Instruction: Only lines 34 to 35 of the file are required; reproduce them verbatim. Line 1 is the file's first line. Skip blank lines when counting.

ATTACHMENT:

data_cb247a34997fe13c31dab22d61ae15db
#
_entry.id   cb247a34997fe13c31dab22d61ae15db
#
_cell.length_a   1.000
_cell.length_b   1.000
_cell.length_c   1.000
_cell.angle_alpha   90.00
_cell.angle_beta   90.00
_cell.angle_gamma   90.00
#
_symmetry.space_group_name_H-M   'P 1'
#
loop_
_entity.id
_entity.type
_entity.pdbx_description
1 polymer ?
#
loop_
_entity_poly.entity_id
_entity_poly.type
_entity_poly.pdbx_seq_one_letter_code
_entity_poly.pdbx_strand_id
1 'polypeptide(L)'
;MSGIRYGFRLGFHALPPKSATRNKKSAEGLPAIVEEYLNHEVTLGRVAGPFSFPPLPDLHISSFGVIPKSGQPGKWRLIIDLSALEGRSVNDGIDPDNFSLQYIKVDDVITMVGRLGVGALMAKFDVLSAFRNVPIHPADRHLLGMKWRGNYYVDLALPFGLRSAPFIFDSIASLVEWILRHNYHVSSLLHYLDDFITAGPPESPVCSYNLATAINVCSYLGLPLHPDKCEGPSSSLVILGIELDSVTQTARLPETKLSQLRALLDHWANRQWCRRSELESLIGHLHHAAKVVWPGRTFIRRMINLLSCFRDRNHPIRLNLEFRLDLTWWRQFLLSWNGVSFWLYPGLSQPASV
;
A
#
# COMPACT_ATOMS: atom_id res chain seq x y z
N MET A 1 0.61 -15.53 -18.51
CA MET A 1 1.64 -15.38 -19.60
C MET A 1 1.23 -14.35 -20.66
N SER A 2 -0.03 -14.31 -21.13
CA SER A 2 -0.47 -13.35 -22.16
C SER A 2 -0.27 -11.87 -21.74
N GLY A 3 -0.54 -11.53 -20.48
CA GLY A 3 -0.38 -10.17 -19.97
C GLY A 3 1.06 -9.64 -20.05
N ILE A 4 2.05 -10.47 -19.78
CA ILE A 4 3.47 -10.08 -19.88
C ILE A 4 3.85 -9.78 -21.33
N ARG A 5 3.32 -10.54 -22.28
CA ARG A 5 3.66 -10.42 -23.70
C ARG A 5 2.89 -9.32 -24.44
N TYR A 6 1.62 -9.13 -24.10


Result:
N SER A 2 -0.03 -14.31 -21.13
CA SER A 2 -0.47 -13.35 -22.16